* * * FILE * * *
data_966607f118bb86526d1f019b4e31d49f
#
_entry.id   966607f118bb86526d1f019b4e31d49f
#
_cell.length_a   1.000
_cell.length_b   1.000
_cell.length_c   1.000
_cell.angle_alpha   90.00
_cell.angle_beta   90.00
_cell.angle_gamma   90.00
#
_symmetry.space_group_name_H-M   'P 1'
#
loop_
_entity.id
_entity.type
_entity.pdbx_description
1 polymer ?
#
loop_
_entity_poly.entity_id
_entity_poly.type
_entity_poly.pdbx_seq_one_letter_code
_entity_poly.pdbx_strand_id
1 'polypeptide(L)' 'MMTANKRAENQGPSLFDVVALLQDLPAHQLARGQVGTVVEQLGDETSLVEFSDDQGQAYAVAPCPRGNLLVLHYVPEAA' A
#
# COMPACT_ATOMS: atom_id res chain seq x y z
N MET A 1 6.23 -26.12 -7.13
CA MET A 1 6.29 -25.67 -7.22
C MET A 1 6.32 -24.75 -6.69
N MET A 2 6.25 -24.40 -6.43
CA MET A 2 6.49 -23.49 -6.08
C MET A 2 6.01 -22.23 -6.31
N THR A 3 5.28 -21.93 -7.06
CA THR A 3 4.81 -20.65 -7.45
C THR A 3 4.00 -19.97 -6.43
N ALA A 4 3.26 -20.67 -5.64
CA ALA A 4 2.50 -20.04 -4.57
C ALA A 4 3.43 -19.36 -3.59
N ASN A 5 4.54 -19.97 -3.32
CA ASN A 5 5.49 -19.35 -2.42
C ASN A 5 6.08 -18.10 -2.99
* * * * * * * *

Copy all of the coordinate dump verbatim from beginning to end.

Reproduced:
data_966607f118bb86526d1f019b4e31d49f
#
_entry.id   966607f118bb86526d1f019b4e31d49f
#
_cell.length_a   1.000
_cell.length_b   1.000
_cell.length_c   1.000
_cell.angle_alpha   90.00
_cell.angle_beta   90.00
_cell.angle_gamma   90.00
#
_symmetry.space_group_name_H-M   'P 1'
#
loop_
_entity.id
_entity.type
_entity.pdbx_description
1 polymer ?
#
loop_
_entity_poly.entity_id
_entity_poly.type
_entity_poly.pdbx_seq_one_letter_code
_entity_poly.pdbx_strand_id
1 'polypeptide(L)' 'MMTANKRAENQGPSLFDVVALLQDLPAHQLARGQVGTVVEQLGDETSLVEFSDDQGQAYAVAPCPRGNLLVLHYVPEAA' A
#
# COMPACT_ATOMS: atom_id res chain seq x y z
N MET A 1 6.23 -26.12 -7.13
CA MET A 1 6.29 -25.67 -7.22
C MET A 1 6.32 -24.75 -6.69
N MET A 2 6.25 -24.40 -6.43
CA MET A 2 6.49 -23.49 -6.08
C MET A 2 6.01 -22.23 -6.31
N THR A 3 5.28 -21.93 -7.06
CA THR A 3 4.81 -20.65 -7.45
C THR A 3 4.00 -19.97 -6.43
N ALA A 4 3.26 -20.67 -5.64
CA ALA A 4 2.50 -20.04 -4.57
C ALA A 4 3.43 -19.36 -3.59
N ASN A 5 4.54 -19.97 -3.32
CA ASN A 5 5.49 -19.35 -2.42
C ASN A 5 6.08 -18.10 -2.99